What Is the Link Between Oral Health and Heart Disease?

| January 19, 2017

Oral HealthYou probably already appreciate the value of good oral health for a bright, radiant smile. But now a growing body of research is finding links between oral health and overall wellbeing, including heart health. Research is on-going, but it is clear that good oral health and good heart health go hand in hand.

Gum Health and Heart Disease

Studies show that people with gingivitis or moderate to advanced periodontal (gum) disease are more likely to have heart disease, especially if their gum condition is undiagnosed and untreated. More than 80 percent of Americans have some form of periodontal disease. Periodontal disease often goes undiagnosed because patients don’t feel any oral discomfort, therefore avoid visits to the dentist.

Your gums are full of tiny blood vessels, and when gum disease breaks down the barrier between those blood vessels and the bacteria in your mouth, that bacteria can enter the bloodstream. Researchers believe that bacteria associated with gum disease may be a cause of inflammation in blood vessels throughout the body, which can lead to heart disease and stroke.

Dental Plaque’s Contribution to Heart and Other Diseases

The buildup of dental plaque can contribute to the development of gingivitis and gum disease. Plaque constantly forms on your teeth, and when you eat sugars and starches, bacteria in the plaque release acids that attack tooth enamel. The sticky plaque keeps those acids in contact with your teeth and gums, increasing your chance of developing or worsening gum disease.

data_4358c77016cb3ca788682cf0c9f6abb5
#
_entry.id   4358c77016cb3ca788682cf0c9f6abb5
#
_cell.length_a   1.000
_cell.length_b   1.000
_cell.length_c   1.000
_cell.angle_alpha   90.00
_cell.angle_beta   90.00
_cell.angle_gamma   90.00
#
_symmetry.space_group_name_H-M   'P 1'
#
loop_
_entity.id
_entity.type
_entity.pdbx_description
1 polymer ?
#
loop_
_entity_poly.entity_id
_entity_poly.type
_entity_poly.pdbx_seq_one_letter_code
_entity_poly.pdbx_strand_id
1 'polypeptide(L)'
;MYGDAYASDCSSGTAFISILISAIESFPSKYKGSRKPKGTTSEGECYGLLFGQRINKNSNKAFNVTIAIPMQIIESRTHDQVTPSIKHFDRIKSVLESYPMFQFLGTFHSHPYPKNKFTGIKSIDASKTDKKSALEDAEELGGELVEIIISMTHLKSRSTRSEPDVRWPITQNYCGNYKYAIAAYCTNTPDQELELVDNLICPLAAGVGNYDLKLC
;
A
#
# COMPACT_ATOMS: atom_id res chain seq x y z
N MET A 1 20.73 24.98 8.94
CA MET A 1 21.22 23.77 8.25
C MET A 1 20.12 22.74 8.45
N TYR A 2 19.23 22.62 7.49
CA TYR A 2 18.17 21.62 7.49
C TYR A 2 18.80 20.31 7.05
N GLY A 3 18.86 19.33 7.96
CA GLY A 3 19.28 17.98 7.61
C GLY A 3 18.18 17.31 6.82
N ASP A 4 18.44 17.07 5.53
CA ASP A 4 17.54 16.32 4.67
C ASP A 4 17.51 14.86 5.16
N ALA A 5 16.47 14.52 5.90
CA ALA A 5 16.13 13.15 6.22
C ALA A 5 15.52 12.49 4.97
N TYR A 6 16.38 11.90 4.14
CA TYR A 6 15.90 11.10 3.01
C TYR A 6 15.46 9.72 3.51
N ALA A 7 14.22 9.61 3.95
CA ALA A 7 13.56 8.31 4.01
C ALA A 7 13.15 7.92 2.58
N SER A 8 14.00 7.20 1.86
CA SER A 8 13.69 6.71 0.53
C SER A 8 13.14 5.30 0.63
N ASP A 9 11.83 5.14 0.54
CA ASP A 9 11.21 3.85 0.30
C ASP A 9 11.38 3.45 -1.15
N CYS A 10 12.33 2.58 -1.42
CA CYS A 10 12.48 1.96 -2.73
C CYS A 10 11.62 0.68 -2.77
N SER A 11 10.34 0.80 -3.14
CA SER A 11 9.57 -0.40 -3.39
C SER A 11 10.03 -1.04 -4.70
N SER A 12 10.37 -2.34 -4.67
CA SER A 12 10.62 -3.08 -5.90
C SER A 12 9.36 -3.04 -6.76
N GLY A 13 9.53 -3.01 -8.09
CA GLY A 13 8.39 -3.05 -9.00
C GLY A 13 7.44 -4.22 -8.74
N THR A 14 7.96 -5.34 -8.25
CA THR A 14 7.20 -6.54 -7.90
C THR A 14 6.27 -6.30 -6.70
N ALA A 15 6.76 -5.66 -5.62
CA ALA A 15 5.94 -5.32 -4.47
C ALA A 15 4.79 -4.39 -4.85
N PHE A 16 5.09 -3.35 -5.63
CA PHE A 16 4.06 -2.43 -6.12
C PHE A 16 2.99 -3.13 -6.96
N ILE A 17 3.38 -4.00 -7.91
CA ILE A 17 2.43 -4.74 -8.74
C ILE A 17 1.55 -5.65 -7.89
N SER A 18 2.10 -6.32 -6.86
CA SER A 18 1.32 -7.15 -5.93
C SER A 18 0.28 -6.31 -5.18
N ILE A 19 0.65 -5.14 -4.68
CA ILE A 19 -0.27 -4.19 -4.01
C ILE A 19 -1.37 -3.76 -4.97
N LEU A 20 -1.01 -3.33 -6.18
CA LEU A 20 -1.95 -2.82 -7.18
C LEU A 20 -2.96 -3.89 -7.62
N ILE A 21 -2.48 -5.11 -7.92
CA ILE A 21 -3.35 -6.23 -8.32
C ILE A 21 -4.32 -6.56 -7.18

Keeping your teeth free of dental plaque buildup is your first line of defense against gum disease, which has been linked with heart disease and other serious health problems such as diabetes, dementia, rheumatoid arthritis, and premature birth.

Are Tooth Infections and Heart Disease Related?

Studies have shown that infection in the root tip of a tooth increase a patient’s risk of acute coronary syndrome (ACS). ACS a blanket term for when blood flow is blocked to the coronary arteries leading to heart disease. Root tip infection can increase a person’s risk of ACS even if there are no symptoms of the infection. This is a cause for concern because such infections are quite common and often go undetected. This makes it all the more important to visiting your dentist regularly for check-ups.


Dental hygiene is the key to happy, healthy mouth. To keep yourself free from oral health problems, which may increase your risk of heart disease, we recommend a few proactive steps:

Brush your teeth twice daily
Floss daily, and use an antimicrobial mouthwash to reduce the bacteria
Have your teeth professionally cleaned on a regular basis

How We Can Help

The value of a healthy smile is clear — and with a growing body of research linking oral health with the health of the whole body, it’s in your best interest to be proactive about preventing plaque buildup and gum disease.

At Grandview Dental, we care about both your oral health and your overall well-being. Ask your dentist here about the best cleaning schedule for you. You can call us at 614.468.8654 to make an appointment.